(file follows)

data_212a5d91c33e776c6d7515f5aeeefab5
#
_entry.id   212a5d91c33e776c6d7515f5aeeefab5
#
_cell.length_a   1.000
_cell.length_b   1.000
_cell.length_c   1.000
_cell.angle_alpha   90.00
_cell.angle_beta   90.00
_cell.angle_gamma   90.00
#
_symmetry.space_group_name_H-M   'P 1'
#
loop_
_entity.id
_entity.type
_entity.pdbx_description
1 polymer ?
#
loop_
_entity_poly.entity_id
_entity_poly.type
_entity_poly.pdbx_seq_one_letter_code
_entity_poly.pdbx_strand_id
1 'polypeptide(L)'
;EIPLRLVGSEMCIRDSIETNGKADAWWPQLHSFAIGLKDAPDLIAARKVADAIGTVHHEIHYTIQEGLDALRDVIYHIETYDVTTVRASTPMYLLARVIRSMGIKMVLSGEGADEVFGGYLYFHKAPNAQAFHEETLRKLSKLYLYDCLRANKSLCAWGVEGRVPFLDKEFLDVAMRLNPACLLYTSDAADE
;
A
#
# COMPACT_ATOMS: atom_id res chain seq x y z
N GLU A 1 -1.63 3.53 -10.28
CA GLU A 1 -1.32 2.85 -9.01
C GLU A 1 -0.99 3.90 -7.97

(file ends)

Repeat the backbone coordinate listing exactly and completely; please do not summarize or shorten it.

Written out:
data_212a5d91c33e776c6d7515f5aeeefab5
#
_entry.id   212a5d91c33e776c6d7515f5aeeefab5
#
_cell.length_a   1.000
_cell.length_b   1.000
_cell.length_c   1.000
_cell.angle_alpha   90.00
_cell.angle_beta   90.00
_cell.angle_gamma   90.00
#
_symmetry.space_group_name_H-M   'P 1'
#
loop_
_entity.id
_entity.type
_entity.pdbx_description
1 polymer ?
#
loop_
_entity_poly.entity_id
_entity_poly.type
_entity_poly.pdbx_seq_one_letter_code
_entity_poly.pdbx_strand_id
1 'polypeptide(L)'
;EIPLRLVGSEMCIRDSIETNGKADAWWPQLHSFAIGLKDAPDLIAARKVADAIGTVHHEIHYTIQEGLDALRDVIYHIETYDVTTVRASTPMYLLARVIRSMGIKMVLSGEGADEVFGGYLYFHKAPNAQAFHEETLRKLSKLYLYDCLRANKSLCAWGVEGRVPFLDKEFLDVAMRLNPACLLYTSDAADE
;
A
#
# COMPACT_ATOMS: atom_id res chain seq x y z
N GLU A 1 -1.63 3.53 -10.28
CA GLU A 1 -1.32 2.85 -9.01
C GLU A 1 -0.99 3.90 -7.97